This Is What A Catholic Priest Of 50 Years Wants Today’s New Priests To Know

by Vocation

Fifty years is a lifetime for most people. Fifty years in the same profession is almost incomprehensible in the modern age. Priesthood, however, is not a career. It is a vocation, and one that a priest takes seriously. As a lifelong commitment, it is akin to marriage, and like a newlywed, a recently ordained priest might not always have the full wisdom he needs for a lifetime of service. Younger priests would do well to benefit from the advice of an older, seasoned priest.

The white hair on both Father Bill Sullivan’s face and head attests to the more than 50 years of priestly experience under his Roman collar. He doesn’t walk as well as he used to, but his mind remains sharp and his love of service as keen as ever. Even in his retirement years, he stays active by assisting at parishes within the Diocese of Fort Wayne-South Bend. Five different parishes, one school and a hospital all benefitted from his ministry over the years, and numerous priests garnered much wisdom from serving under him as seminarians. He has vested new priests at their ordinations and given the homily at another’s first Mass and always felt honored to do so. 

When beginning priestly ministry, Father Sullivan said, “I think it’s important for priests to be stationed with someone who is a good example to you.” Though this isn’t something a priest can control, he was personally blessed by the example of older, more experienced priests and has tried to emulate that. “I’ve been fortunate to have a number of seminarians with me and obviously I want to influence them somehow,” he remarked. Many of those he has influenced have gone on to more significant postitions within the diocese.

Yet he has still more wisdom to share with younger generations of priests – and to those in the pews. “There’s a joke among priests that what we do when we get to a parish was none of what was taught to us in the seminary,” he says, his blue eyes twinkling. However, he knows from experience that a priest quickly learns the things he wasn’t taught as a seminarian or even a parochial vicar.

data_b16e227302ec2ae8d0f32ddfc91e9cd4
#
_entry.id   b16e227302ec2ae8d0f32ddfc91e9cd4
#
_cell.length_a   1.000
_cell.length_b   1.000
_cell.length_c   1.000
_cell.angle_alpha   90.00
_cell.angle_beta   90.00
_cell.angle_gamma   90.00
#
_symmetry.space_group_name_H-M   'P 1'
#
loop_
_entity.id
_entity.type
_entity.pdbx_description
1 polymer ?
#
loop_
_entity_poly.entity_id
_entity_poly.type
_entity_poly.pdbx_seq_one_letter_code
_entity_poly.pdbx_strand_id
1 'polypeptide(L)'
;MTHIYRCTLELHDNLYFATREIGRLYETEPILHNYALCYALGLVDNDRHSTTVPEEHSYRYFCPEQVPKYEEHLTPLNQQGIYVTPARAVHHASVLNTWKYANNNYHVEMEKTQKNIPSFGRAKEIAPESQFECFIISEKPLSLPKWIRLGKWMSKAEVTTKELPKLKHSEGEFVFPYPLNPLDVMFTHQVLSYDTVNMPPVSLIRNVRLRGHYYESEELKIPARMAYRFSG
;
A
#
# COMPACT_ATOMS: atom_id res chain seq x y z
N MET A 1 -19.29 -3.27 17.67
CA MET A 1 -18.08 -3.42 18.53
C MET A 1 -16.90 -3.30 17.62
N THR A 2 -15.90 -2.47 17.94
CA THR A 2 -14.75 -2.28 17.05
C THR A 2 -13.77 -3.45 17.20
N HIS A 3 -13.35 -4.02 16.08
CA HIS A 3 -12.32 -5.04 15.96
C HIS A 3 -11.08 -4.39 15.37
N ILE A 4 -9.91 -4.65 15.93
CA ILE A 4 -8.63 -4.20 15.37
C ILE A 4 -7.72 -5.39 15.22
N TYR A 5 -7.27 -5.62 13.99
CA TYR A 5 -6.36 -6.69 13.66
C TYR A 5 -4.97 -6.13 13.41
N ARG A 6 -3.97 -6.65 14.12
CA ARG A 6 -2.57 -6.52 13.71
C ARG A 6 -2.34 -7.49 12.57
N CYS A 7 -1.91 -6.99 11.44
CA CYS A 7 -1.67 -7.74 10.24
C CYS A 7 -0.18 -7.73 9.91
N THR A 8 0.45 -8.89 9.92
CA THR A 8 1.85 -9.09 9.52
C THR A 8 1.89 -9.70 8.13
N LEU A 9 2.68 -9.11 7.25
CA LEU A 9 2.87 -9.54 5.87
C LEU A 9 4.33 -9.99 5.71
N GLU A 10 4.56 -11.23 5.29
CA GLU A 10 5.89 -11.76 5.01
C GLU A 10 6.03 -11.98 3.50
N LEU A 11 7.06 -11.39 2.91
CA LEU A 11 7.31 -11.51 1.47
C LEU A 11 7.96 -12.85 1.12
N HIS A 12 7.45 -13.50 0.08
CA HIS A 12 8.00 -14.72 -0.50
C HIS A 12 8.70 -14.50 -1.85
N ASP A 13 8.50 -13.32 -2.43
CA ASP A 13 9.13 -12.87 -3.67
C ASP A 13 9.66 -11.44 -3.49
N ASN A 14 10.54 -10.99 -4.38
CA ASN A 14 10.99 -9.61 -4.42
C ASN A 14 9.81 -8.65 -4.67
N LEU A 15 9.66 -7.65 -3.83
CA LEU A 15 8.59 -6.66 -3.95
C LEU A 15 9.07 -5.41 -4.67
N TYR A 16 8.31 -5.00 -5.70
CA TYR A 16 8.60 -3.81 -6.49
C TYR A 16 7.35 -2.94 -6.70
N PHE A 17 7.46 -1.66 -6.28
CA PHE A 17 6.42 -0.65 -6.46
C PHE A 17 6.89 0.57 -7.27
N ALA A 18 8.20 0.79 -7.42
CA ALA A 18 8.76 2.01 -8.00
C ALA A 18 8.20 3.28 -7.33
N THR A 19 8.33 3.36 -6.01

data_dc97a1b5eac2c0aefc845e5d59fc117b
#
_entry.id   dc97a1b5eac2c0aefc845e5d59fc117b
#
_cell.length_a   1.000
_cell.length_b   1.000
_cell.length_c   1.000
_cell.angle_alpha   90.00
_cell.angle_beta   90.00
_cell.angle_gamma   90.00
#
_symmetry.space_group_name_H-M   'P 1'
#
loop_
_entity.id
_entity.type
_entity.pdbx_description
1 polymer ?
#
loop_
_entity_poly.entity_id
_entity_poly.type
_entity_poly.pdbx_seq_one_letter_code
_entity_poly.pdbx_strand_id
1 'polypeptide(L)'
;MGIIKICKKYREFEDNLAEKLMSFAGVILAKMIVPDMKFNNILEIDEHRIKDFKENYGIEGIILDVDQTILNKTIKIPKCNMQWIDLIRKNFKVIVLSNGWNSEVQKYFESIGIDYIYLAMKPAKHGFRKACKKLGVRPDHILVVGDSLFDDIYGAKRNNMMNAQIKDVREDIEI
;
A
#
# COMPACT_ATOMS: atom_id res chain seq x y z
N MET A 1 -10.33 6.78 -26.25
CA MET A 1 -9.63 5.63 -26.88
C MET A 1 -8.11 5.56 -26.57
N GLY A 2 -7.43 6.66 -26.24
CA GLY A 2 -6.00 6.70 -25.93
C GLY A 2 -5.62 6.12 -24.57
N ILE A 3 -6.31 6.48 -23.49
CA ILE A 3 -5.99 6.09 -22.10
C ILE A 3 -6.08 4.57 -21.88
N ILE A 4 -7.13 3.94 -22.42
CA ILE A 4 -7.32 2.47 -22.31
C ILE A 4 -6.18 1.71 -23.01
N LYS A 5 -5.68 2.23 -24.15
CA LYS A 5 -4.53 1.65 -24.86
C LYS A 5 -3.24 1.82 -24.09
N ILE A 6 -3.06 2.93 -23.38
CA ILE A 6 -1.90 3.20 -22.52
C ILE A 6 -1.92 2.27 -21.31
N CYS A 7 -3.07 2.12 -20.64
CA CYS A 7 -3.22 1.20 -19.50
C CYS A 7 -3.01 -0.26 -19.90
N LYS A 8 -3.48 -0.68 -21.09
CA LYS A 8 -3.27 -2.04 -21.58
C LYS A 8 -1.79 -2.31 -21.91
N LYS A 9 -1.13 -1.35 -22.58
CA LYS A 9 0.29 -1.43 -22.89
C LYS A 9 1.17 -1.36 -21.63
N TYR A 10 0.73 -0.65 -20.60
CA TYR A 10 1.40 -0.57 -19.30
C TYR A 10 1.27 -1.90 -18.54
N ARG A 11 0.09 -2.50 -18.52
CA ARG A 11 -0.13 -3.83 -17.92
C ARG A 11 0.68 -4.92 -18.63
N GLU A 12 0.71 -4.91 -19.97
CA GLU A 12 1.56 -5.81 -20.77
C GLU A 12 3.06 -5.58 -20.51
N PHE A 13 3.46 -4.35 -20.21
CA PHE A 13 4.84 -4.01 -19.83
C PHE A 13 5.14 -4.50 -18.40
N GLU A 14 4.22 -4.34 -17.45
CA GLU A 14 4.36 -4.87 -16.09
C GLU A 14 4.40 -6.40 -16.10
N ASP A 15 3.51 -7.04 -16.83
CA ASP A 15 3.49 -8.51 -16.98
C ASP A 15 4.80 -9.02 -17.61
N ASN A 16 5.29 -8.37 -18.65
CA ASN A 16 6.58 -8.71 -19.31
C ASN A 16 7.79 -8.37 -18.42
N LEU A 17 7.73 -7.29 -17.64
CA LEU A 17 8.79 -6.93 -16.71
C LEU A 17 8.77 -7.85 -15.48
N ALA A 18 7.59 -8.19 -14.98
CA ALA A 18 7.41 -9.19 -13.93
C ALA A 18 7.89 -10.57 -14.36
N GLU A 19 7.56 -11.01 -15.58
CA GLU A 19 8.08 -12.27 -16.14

He shared some of those tidbits he’s learned over half a century.

11 Lessons A Catholic Priest Of 50 Years Wants To Share With New Priests

  • “First of all, if prayer is not there, you’ll crumble.” He gave an example of a man who was ordained with him, but who left the priesthood when his prayer life shriveled. Though praying the breviary seven times a day may seem difficult during a long day, Father Sullivan always placed prayer at the center of his life. Sometimes, he admits, work becomes prayer, though a busy day is never an excuse to skip prayer.
  • Priests must maintain a healthy spiritual life. “The central part of the day is always Mass. You have to prepare your mind. This is not just another thing. This is the core of our Catholic faith.”
  • “You must have a deep devotion to the Blessed Virgin Mary. And the older I am, the more I realize that because you can sail through life with her.”
  • The Sacrament of Penance is crucial not only for priests, but for the laity as well.  “Certainly for a priest, you’re a part of a person’s life for hatch, match and dispatch, but the sacrament of reconciliation is so important. So important.” He lamented the lack of penitents and short reconciliation hours at some of the parishes where he has filled in for vacationing priests and encourages more devotion to the sacrament.
  • “Don’t be a loner.” Father Sullivan spoke of how some priests struggle to connect with their brother priests and how that fraternity should be a greater priority among them. Whether it be age or personal interests, a priest needs to find another priest or group of priests with commonalities to support each other.
  • “Get exercise … That’s critical.” It is difficult to care for others if one doesn’t care for themselves.
  • A priest should consider the opinions of the people of the parish, particularly when he is new to the parish. “People will be very supportive of you if you’re open to their ideas, too. It’s our church, it’s not my church … don’t make a decision until you listen, because you might be surprised that there’s something better.” This also holds true when it comes to filling positions in the parish and school. 
  • Get to know your people when becoming pastor. Don’t make changes “until you see the lay of the land.”
  • Take care of the parish, including the grounds. Even planting flowers and repairing sidewalks shows a level of care that people appreciate. “You feel warm just walking by.”
  • Welcome the children and help build their faith from a young age. For his part, Father Sullivan could not imagine being at a parish without a school, as children bring such life to a priest and a parish. “I think it’s important, whether there’s a religious education program or a school, that the priest be as active as possible.”
  • The children of the parish are certainly not the only ones who need spiritual support from their priest. “It’s so important for young people to be blessed with faith-filled parents. You can tell that pretty quickly. It’s important in the life of the family.” Seeing their parents’ devotion to God and the Catholic faith fosters children’s vocations as well, including those to the priesthood and religious life. Father Sullivan witnessed this in his own life, watching his mother spend daily prayer time with the Blessed Mother and his father attend daily Mass.

While living the life of a priest is not an easy vocation, it is very much a blessed one. Father Sullivan stated that: “I will say that wherever I’ve been, I’ve been blessed with very faith-filled people. They give you strength to accept what God wants you to do.”

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